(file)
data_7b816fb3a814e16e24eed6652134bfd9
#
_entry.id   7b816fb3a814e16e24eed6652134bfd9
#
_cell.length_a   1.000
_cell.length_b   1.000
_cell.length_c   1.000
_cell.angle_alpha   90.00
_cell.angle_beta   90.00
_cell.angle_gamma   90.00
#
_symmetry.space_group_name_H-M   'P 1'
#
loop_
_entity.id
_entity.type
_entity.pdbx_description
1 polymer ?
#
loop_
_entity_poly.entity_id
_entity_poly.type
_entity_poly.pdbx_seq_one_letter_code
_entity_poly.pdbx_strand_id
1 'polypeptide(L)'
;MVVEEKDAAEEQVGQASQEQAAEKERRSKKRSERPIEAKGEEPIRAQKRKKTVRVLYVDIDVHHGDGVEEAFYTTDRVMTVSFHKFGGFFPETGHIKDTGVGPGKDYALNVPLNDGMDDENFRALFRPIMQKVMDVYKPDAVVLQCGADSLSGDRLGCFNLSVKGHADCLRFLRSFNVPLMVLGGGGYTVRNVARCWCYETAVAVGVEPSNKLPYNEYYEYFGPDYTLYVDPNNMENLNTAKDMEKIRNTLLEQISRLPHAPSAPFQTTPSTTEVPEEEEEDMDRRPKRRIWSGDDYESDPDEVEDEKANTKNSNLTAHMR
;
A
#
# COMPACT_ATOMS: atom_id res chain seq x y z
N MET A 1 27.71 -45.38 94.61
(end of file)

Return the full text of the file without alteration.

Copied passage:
data_7b816fb3a814e16e24eed6652134bfd9
#
_entry.id   7b816fb3a814e16e24eed6652134bfd9
#
_cell.length_a   1.000
_cell.length_b   1.000
_cell.length_c   1.000
_cell.angle_alpha   90.00
_cell.angle_beta   90.00
_cell.angle_gamma   90.00
#
_symmetry.space_group_name_H-M   'P 1'
#
loop_
_entity.id
_entity.type
_entity.pdbx_description
1 polymer ?
#
loop_
_entity_poly.entity_id
_entity_poly.type
_entity_poly.pdbx_seq_one_letter_code
_entity_poly.pdbx_strand_id
1 'polypeptide(L)'
;MVVEEKDAAEEQVGQASQEQAAEKERRSKKRSERPIEAKGEEPIRAQKRKKTVRVLYVDIDVHHGDGVEEAFYTTDRVMTVSFHKFGGFFPETGHIKDTGVGPGKDYALNVPLNDGMDDENFRALFRPIMQKVMDVYKPDAVVLQCGADSLSGDRLGCFNLSVKGHADCLRFLRSFNVPLMVLGGGGYTVRNVARCWCYETAVAVGVEPSNKLPYNEYYEYFGPDYTLYVDPNNMENLNTAKDMEKIRNTLLEQISRLPHAPSAPFQTTPSTTEVPEEEEEDMDRRPKRRIWSGDDYESDPDEVEDEKANTKNSNLTAHMR
;
A
#
# COMPACT_ATOMS: atom_id res chain seq x y z
N MET A 1 27.71 -45.38 94.61